Wendy Goodman’s book on Tony Duquette was a book to lust after, so I’m putting her latest on Gloria Vanderbilt on my list as well.
Of the many garden books offered this season, I am intrigued by two. (That doesn’t mean I won’t take the rest out of the library and give them a gander.)
Paula Deitz’s essays and books on gardens have always been high on my list.
And last…since I’m a self avowed tree lover and hugger, Hugh Johnson’s The World of Trees.
I graze across disciplines, media and firsthand experience to feed my ever growing habit. Here are five (of the many more) ideas from the past year that have inspired me. Some have been included in previous posts, others on my FB page, and still others are new to this post. All have contributed to the whole that is my constantly evolving design aesthetic that needs feeding, feeding, feeding. After all, I’m a self proclaimed inspiration junkie omnivore.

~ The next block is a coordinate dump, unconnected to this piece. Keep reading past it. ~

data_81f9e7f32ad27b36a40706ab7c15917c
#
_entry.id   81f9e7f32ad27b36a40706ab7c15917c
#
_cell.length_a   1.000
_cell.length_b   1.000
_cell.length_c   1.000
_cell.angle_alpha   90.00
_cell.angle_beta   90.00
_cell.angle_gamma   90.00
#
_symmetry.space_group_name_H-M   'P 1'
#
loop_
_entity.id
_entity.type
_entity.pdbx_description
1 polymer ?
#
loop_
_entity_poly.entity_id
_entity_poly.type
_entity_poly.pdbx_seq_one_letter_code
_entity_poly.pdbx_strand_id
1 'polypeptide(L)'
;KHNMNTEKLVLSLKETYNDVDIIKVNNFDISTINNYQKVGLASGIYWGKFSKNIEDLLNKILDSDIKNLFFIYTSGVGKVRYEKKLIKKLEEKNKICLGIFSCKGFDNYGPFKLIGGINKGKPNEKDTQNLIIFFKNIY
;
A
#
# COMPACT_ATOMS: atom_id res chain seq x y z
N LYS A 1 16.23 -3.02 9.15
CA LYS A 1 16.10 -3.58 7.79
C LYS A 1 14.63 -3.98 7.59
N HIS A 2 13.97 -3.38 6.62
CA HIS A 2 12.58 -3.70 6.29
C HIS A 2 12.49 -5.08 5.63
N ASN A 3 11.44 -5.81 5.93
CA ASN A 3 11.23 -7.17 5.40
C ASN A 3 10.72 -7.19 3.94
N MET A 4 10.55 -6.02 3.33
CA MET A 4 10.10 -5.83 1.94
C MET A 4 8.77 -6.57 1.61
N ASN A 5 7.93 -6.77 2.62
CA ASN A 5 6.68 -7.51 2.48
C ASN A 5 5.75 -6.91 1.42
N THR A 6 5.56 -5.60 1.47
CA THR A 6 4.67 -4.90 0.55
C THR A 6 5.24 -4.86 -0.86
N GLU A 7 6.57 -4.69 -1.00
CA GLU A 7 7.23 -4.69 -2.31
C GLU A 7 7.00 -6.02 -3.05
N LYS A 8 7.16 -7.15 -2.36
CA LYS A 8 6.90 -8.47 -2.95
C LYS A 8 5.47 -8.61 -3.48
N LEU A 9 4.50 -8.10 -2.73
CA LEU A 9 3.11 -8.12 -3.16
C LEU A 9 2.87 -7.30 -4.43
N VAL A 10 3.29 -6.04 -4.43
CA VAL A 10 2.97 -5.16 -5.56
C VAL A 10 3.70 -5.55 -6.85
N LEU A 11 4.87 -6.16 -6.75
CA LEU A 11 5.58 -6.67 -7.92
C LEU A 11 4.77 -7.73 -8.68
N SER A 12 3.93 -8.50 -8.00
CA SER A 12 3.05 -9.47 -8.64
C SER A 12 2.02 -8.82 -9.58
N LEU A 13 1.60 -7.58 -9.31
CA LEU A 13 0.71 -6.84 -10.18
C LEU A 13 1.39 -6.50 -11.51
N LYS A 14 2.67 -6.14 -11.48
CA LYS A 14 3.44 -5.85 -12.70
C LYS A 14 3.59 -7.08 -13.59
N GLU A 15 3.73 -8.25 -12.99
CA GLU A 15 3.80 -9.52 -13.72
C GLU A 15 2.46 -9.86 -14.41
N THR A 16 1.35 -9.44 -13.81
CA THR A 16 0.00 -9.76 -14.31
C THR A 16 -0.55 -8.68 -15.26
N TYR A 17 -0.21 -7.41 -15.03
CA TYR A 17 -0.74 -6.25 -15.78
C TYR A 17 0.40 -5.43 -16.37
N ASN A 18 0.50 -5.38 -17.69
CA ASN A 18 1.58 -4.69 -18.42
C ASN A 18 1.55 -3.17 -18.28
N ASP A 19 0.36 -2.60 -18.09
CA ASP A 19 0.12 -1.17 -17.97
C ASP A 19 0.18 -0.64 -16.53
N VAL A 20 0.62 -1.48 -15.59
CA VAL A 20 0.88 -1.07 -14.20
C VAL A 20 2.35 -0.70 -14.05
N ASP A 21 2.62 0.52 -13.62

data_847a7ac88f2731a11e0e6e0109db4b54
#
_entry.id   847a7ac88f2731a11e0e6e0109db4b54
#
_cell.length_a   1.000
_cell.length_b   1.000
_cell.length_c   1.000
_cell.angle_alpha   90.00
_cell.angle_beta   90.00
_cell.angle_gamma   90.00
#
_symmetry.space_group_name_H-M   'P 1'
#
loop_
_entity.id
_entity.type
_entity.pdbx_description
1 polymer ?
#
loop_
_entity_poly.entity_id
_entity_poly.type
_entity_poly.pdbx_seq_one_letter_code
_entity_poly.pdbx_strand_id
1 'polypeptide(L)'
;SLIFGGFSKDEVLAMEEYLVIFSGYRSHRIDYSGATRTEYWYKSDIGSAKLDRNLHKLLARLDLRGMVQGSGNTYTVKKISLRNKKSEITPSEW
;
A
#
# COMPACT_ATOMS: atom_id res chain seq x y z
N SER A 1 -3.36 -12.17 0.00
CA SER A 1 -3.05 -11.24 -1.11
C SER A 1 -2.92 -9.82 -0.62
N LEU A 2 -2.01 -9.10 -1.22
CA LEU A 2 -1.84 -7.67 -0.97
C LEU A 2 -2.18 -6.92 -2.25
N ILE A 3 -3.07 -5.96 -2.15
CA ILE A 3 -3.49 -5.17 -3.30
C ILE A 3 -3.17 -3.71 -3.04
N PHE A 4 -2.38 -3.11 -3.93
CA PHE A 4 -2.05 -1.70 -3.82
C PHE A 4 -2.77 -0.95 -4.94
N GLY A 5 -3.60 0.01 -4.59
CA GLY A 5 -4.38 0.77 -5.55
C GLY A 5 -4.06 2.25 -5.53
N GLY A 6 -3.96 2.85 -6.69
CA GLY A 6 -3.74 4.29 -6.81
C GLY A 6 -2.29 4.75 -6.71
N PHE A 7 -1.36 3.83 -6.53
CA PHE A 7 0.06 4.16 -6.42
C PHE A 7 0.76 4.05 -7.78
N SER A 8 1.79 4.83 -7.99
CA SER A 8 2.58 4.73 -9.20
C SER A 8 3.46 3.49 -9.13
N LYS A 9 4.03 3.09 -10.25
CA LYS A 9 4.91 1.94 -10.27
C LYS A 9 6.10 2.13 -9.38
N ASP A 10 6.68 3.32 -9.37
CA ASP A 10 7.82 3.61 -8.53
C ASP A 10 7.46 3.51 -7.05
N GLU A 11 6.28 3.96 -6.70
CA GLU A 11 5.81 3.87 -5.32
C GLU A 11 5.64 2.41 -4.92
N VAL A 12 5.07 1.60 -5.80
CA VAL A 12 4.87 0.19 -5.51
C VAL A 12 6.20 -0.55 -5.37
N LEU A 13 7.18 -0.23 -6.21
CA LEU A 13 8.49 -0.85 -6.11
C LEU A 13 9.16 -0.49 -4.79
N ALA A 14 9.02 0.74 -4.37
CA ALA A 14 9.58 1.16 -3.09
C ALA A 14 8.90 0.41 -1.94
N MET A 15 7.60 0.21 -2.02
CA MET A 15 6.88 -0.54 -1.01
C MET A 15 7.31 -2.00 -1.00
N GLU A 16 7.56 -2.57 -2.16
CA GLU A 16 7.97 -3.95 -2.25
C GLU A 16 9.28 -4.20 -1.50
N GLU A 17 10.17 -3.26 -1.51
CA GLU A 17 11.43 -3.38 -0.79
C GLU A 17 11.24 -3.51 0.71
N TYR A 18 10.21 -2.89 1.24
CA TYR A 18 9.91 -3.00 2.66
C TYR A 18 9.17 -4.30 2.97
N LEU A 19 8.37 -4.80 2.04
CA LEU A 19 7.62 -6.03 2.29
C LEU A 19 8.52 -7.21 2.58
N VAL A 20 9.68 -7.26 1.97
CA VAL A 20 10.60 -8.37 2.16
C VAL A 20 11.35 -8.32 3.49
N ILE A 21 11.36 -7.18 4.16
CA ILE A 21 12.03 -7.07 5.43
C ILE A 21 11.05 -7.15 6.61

French fashion icon Jean Paul Gaultier teamed up with green wall whiz, Patric Blanc to create a runway statement. No longer flat, the idea of designing a garden for vertical, undulating and moving surfaces intrigues me.
Great and inspiring retail was the subject of a post entitled They Give Great Shop after a trip to Berkley last winter. I still find myself thinking about objects and textures I saw at Artefact.
Gardens don’t have to be a static thing or relegated to traditional containers. Taking a garden along with you rather than going to your garden is a new way of thinking for me. Here are two that inspired that idea.
I have always loved the movies. Inception was a visual feast and made me think harder and look harder to see beyond what I think I’m really looking at. Oh, that spinning top.
Travel feeds my inspiration appetite. The 1st was reviewed in Artiface and Artifacts. The 2nd is from a trip to Dallas. Right now I am inspired by juxtaposing traditional and contemporary with artifice and naturalistic design.